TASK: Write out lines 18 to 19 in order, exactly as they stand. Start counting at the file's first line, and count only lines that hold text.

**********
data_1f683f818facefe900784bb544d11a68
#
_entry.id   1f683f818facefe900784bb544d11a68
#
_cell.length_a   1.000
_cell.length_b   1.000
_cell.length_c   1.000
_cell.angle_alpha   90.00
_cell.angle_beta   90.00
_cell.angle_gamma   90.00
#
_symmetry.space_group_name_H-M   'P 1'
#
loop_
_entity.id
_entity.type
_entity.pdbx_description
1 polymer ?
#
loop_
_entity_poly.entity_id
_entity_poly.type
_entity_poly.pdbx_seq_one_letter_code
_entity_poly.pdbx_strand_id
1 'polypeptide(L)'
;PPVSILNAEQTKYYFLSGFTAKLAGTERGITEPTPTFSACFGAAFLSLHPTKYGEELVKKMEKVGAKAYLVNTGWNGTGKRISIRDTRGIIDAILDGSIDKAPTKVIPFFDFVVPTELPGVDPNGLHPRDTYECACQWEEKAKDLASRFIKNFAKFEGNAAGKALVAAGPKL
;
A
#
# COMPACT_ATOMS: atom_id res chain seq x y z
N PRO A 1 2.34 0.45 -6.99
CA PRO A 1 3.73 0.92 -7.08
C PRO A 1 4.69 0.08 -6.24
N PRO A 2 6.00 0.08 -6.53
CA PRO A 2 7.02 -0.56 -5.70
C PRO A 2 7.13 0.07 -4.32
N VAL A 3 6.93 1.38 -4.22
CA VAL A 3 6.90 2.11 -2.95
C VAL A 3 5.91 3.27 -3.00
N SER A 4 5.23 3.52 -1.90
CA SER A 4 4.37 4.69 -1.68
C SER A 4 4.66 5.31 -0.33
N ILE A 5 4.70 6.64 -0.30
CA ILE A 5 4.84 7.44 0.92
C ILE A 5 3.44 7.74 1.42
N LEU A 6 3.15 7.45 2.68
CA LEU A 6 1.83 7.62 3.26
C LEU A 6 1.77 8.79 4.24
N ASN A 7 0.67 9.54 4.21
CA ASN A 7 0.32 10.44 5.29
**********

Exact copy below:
1 polymer ?
#